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Winter 2020, Vol. 28 No. 4

Hong Kong J. Dermatol. Venereol. (2020) 28, 175


Reports on Scientific Meetings

The HKCD HKSPD Joint Annual Scientific Meeting 2020

Reported by TH Chan 陳子浩

Date:   6 December, 2020
Venue:   Virtual
Organiser:   The Hong Kong College of Dermatologists and The Hong Kong Society for Paediatric Dermatology

Immunogenicity of biologics from an immunologist's

Speaker: P Li
Department of Medicine, The University of Hong Kong, Hong Kong

Biologics are large monoclonal antibodies produced by biotechnological methods. They are commonly recognised as "non-self" by the host and generate an immune response. In general, the more humanised the monoclonal antibody molecules, the less immunogenic they are. Immunogenicity occurs in all patients exposed to biologics with variable clinical consequences, depending on a range of drug or patient-specific factors. Anti-drug antibodies (ADA) are produced by B lymphocytes under the influence of T helper lymphocytes. ADA is often regarded as a measure of immunogenicity. ADA can result in infusion/hypersensitivity reactions, neutralisation of intended biologic effects as well as alteration of drug bioavailability and clearance. The presence of ADA may also be of no clinical consequence. The investigation of ADA is limited by the sensitivity and performance of ADA assays. Strategies to minimise immunogenicity and ADA production include re-engineering of non-human components of biologic molecules, depletion of potential immunogenic T cell epitopes, PEGylation and glycosylation, modification of dosing route and schedules, concomitant immunosuppression, desensitisation and therapeutic drug monitoring.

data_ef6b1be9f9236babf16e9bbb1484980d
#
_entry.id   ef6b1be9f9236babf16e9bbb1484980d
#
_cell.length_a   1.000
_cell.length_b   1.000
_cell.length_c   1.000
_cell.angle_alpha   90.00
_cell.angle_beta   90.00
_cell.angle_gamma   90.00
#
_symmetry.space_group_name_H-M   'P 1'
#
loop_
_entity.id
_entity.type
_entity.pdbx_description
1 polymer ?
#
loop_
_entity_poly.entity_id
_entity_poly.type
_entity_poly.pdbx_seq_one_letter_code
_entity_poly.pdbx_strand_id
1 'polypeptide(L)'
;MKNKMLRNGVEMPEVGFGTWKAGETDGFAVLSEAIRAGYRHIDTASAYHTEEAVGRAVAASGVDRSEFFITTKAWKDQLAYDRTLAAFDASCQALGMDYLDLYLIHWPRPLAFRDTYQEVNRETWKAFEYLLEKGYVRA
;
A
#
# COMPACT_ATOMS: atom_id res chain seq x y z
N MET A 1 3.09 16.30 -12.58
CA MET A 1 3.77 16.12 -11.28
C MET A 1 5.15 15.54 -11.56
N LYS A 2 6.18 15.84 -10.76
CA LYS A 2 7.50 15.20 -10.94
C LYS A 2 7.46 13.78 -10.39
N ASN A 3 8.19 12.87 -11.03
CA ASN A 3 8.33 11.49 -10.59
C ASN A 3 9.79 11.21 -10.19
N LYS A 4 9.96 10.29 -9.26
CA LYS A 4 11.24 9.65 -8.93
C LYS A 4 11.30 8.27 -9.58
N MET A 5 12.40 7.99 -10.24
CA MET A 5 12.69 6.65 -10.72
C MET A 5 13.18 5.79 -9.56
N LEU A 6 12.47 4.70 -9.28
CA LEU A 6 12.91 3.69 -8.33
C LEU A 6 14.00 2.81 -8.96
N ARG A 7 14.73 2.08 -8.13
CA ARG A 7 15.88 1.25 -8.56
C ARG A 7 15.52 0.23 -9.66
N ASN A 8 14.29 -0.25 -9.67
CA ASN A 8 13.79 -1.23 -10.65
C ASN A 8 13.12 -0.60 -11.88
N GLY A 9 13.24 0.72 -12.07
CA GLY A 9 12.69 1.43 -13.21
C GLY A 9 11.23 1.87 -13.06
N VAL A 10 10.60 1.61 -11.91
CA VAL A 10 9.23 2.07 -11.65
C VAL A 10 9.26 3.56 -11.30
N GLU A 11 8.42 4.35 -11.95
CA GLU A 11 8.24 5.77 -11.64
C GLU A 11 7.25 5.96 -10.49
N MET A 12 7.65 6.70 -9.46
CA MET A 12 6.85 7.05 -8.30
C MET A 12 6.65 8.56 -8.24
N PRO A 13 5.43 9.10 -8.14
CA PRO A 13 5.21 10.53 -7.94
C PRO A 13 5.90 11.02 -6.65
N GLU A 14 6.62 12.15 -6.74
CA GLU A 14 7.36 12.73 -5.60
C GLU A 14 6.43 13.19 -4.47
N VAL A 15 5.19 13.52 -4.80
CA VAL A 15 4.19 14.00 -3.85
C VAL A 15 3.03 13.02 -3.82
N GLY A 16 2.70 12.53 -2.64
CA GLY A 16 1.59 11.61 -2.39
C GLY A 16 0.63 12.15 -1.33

Learning points:
The immunogenicity of biologics is mediated by the production of anti-drug antibodies. The humanised the biologics are less immunogenic.